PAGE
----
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People Trekked Across Ireland to Eat Pork at This Ancient Site

A new study suggests travelers brought pigs from far-flung locations to the ceremonial feasting hub of Navan Fort

One of the pig jaws analyzed for the study (Richard Madgwick)
smithsonianmag.com

In Northern Ireland, not far from the city of Armagh, sits the archaeological site of Navan Fort, a prehistoric hub linked to historic kings and legendary heroes. Substantial livestock remains found at the fort testify to its importance as a ceremonial feasting center. And now, a study published in the journal Scientific Reports reveals that the pigs slaughtered at Navan originated across Ireland, indicating that the country’s ancient inhabitants traveled from afar to revel at the site.

Navan Fort, known as Emain Macha in early Irish literature, was the capital of the ancient province of Ulster. In myth, the site is associated with Cú Chulainn, the greatest of the legendary Red Branch warriors. In reality, it held long-standing importance for the ancients: Artifacts discovered at Navan suggest the site was occupied as far back as the Neolithic period. Excavations have uncovered a series of round buildings dating to the Bronze and Early Iron Ages. One sprawling circular structure spans more than 130 feet and dates to the first century B.C.

“For this period, it would be an absolutely mammoth building,” Richard Madgwick, an osteoarchaeologist at Cardiff University and a lead author of the new paper, tells Isaac Schultz of Atlas Obscura. “One of the largest that’s known.”

The site has yielded few human remains—just one clavicle has been found there, per the paper—but plenty of animal bones. Among them, curiously, was the skull of a barbary macaque, a primate which had to have come from “at least as far as southern Iberia,” according to the study authors. Researchers don’t know whether the monkey was sacrificed or simply marveled at, but its presence hints that exotic animals were commonly transported to the culturally important meeting hub.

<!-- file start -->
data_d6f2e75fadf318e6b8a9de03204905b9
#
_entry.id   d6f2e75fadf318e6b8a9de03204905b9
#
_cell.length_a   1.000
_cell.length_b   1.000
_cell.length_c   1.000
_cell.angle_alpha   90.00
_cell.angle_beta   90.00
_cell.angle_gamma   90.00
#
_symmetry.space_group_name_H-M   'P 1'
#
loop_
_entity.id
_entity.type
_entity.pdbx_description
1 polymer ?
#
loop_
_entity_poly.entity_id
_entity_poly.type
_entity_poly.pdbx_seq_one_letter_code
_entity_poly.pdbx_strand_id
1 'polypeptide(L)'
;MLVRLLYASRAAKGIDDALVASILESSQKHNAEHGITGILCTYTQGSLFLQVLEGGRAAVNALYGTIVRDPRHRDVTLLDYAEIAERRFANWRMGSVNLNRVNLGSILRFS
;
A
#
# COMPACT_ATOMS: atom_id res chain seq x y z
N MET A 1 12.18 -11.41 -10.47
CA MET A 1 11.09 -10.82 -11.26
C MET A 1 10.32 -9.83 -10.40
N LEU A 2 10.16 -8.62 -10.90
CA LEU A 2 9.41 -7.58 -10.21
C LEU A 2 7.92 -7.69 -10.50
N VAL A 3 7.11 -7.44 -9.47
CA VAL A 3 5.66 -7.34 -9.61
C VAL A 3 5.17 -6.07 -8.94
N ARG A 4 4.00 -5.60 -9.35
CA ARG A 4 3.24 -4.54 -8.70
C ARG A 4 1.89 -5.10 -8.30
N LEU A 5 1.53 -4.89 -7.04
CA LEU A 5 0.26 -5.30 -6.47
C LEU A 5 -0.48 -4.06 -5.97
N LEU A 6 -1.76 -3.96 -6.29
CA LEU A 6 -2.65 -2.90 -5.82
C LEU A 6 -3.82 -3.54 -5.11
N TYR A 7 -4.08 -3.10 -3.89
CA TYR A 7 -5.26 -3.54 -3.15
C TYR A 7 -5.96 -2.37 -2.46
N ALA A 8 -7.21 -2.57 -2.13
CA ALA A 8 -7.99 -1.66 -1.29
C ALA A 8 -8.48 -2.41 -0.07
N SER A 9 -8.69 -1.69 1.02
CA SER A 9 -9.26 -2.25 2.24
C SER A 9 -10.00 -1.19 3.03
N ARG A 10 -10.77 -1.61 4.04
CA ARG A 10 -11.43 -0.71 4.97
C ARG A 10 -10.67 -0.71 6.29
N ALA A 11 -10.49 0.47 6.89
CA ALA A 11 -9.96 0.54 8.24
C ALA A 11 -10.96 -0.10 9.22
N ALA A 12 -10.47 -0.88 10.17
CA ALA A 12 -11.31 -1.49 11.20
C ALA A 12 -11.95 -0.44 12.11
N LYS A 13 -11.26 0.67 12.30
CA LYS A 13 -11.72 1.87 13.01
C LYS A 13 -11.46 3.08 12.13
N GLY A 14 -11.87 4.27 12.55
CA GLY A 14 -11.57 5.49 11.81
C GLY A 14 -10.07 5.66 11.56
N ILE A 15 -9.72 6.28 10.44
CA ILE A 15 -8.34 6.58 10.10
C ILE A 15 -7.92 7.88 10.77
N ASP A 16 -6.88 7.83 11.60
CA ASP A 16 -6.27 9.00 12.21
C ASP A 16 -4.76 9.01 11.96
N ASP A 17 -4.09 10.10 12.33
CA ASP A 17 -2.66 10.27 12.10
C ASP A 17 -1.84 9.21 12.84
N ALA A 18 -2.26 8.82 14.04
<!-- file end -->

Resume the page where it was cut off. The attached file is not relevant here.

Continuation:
Even the more humdrum livestock sacrificed at the site point to Navan Fort’s significance. The remains of more than 100 pigs have been discovered there, and in the absence of human bones, these porcine remains can tell us more about the people who gathered at Navan for ceremonial smorgasbords.

To unlock the geographic history of the feasting center’s ill-fated pigs (and the humans who brought them there), the researchers conducted isotope analyses of tooth enamel from 35 animals.

“Food and water have chemical compositions linked to the geographical areas where they are sourced,” says a Cardiff University statement. “When animals eat and drink, these chemical signals are archived in their teeth, allowing scientists to investigate the location where they were raised.”

One element the researchers examined was the strontium isotope, which was “exceptionally diverse” among the animals found at Navan Fort, according to the study. Ireland’s strontium biosphere has only been partially mapped, but the results of the study nevertheless pointed to values that “represent one of the largest ranges for any faunal dataset in the British Isles.”

The data did not show clear geographic clusters, suggesting the pigs weren’t being sourced from large supply centers. Instead, the animals were brought to Navan Fort in small numbers from multiple locations across Ireland, possibly as far away as Galway, Donegal, Down, Tyrone and Antrim.

Madgwick, the study’s lead author, previously helmed a study that found pig bones at Stonehenge originated across the British Isles—also a sign that people were making long treks to feast at the prehistoric monument.

“[But] Stonehenge’s pigs were raised in an era where pigs were everywhere,” Madgwick tells Schultz. “That’s not the case for the Iron Age. Pigs are a very peripheral species at the time.”

Still, the people of ancient Ireland loved their pork, which is touted as the preferred dish of feasts in Irish literature. To participate in the grand meals at Navan Fort, revelers “had to bring a pig,” according to Madgwick. Doing so was a way of paying tribute to the leaders of Ulster. The huge circular building at the site may very well have been a prehistoric feasting hall.

“Transporting animals across the country would have involved a great deal of time and effort so our findings demonstrate the important role they played in society,” says Madgwick. “Food was clearly a central part of people's exchanges and traditions.”

About Brigit Katz

Brigit Katz is a freelance writer based in Toronto. Her work has appeared in a number of publications, including NYmag.com, Flavorwire and Tina Brown Media's Women in the World.

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